The arts landscape in Arlington has changed dramatically since the Arlington Commission for the Arts awarded $77,000 in 1992 to 14 arts organizations. The number of groups has exploded. In fiscal 2011 the arts commission gave 31 arts groups $249, 000.

Recognizing the absolute growth, and the accompanying challenges for the commission and the resident artists, the commission conducted a report to see what steps to take to ensure the diversity and health of the arts scene over the next 20 years.

Arlington Arts 2030, the report now in draft form, will be discussed at two public hearings. The first is June 11 at Artisphere from noon to 2 p.m. The second is June 13 at the Shirlington Public Library from 6:30 p.m. to 8:30 p.m.

Wayne Wilson leading a pottery workshop in Arlington (Courtesy of Arlington Arts Commission)

Because of the increased spotlight on Arlington as an arts destination and the commission’s added responsibilities, the report is asking the country to reestablish the office as a stand-along department. It is now part of the Department of Parks, Recreation and Cultural Resources.

Funding is a prime issue. In fiscal 2011 the over all grants budget in the county was reduced by 30 percent, ending in an across-the-board reduction of 11 percent for all arts groups. The commission recommended a scheduled increase over five years to support stability. The report urged the county to restore the Challenge Grant Program, which asks the business community to support emerging groups.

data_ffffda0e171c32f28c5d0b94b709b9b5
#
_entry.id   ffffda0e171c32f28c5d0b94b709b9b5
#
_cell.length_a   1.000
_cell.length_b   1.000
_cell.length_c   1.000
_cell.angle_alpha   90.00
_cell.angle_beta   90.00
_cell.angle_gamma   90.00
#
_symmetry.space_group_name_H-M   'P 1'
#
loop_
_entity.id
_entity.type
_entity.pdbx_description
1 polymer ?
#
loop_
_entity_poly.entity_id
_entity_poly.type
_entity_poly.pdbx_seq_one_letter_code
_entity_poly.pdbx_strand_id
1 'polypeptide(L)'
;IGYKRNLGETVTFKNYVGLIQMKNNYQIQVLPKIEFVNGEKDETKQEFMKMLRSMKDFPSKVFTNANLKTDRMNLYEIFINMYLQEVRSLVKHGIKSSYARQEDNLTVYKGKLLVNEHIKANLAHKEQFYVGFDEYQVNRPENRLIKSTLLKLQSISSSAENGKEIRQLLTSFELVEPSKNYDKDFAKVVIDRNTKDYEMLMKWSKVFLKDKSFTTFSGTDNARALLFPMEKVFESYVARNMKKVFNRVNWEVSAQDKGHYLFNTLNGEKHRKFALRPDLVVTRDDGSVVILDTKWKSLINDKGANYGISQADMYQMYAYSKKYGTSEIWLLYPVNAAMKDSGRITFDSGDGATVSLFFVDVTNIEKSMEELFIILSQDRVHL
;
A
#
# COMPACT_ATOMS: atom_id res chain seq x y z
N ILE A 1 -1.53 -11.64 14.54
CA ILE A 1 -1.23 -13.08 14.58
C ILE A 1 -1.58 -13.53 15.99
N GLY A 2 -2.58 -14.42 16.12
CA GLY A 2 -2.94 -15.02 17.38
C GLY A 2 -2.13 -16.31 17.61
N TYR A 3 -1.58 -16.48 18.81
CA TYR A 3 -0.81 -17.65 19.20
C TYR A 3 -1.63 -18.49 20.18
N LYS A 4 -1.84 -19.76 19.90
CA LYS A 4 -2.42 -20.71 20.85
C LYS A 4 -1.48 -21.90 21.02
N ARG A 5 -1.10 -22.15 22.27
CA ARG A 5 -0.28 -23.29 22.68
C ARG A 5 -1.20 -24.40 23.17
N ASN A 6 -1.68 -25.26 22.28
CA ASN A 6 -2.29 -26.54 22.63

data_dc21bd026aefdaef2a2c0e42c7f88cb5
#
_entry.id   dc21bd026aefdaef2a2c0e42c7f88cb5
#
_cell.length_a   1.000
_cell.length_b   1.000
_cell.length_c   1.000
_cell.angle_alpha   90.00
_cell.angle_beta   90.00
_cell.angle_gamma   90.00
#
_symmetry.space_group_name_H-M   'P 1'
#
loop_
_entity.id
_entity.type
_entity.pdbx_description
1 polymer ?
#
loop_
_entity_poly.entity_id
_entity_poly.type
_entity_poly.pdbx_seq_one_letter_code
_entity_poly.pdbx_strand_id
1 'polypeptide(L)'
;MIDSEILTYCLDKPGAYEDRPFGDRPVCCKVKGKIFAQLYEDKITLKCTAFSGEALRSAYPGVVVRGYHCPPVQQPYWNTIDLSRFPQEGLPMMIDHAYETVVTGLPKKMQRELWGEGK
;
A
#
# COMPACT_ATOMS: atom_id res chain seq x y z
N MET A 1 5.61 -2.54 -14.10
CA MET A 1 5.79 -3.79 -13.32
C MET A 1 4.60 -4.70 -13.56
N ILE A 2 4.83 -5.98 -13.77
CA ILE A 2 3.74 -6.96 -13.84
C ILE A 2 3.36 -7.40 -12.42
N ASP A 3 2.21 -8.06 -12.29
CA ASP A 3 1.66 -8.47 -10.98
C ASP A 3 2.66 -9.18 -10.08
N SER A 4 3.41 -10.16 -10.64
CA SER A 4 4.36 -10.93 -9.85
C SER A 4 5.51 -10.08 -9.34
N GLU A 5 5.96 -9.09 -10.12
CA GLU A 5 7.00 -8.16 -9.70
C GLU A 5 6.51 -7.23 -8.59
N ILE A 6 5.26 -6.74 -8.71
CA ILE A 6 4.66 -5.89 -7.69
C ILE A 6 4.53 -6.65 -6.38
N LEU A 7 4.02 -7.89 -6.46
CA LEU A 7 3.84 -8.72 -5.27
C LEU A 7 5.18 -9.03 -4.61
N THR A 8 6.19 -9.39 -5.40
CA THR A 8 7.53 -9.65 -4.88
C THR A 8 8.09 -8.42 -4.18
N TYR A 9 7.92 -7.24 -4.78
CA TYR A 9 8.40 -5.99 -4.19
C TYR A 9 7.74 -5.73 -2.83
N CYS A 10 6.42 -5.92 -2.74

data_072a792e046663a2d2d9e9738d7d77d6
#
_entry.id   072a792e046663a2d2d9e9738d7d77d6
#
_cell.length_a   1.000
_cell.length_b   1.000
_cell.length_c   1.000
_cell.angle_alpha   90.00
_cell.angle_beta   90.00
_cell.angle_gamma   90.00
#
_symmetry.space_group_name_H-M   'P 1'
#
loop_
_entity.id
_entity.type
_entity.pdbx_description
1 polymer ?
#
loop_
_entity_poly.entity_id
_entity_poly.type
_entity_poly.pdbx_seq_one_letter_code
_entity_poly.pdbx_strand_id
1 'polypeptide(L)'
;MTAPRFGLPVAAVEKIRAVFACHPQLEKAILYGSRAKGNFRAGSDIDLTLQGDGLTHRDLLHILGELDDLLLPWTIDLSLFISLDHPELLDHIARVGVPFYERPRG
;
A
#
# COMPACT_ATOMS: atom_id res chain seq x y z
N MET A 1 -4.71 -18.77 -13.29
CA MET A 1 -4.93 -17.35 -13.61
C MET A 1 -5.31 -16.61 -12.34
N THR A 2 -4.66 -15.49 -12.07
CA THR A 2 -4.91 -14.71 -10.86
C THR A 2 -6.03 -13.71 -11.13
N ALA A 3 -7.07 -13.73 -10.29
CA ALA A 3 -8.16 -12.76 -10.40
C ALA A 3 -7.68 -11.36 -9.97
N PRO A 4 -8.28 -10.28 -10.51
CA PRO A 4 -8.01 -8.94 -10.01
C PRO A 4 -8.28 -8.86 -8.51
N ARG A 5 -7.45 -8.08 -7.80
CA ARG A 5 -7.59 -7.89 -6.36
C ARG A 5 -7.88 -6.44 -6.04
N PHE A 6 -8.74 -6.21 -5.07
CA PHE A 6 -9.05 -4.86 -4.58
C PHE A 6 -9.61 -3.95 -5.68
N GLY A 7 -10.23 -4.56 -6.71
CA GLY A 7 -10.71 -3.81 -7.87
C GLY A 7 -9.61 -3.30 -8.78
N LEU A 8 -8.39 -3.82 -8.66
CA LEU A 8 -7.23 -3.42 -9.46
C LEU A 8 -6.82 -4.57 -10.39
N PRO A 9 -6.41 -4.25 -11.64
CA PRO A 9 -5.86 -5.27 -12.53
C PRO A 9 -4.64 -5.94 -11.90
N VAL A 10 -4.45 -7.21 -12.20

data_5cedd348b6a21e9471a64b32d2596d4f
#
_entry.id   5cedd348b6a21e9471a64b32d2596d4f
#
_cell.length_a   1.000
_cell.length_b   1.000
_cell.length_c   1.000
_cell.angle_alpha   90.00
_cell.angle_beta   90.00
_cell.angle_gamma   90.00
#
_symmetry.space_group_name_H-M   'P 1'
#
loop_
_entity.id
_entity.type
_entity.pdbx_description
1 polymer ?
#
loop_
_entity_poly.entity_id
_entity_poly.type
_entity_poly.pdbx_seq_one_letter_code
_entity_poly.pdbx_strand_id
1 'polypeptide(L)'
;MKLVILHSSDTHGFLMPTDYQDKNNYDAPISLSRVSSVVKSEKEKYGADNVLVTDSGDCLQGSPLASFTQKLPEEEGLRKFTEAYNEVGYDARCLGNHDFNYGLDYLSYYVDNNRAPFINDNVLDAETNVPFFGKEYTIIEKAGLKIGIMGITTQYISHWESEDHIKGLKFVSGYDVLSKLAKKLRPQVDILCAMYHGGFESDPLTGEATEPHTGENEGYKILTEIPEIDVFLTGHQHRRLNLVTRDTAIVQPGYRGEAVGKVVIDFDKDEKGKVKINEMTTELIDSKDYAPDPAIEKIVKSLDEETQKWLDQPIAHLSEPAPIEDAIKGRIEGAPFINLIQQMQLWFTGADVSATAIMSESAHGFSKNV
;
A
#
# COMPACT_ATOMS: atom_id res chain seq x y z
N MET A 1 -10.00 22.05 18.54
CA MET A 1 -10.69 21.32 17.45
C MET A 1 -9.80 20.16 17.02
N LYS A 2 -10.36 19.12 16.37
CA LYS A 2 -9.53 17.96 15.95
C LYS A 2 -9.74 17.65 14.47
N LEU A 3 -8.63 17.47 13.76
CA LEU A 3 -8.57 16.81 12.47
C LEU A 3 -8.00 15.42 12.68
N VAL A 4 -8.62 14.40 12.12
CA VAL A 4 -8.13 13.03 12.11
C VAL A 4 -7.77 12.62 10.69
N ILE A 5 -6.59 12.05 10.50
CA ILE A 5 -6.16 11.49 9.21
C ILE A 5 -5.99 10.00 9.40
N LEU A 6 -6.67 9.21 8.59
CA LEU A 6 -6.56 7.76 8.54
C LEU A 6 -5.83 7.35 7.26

The draft report is asking the county to set aside 2 percent annually for public art.

Arlington has long been a leader in finding space for its many arts projects. The groups that used county facilities were required to give the county a 10 percent rent surcharge from ticket sales and other earned revenue. The draft report wants the money directed to arts groups for facility use.

The report also recommends building an outdoor amphitheater in the Shirlington/Four Mile Run area. The report says it would not only be a regional destination, but add to the amenities the “creative population” likes.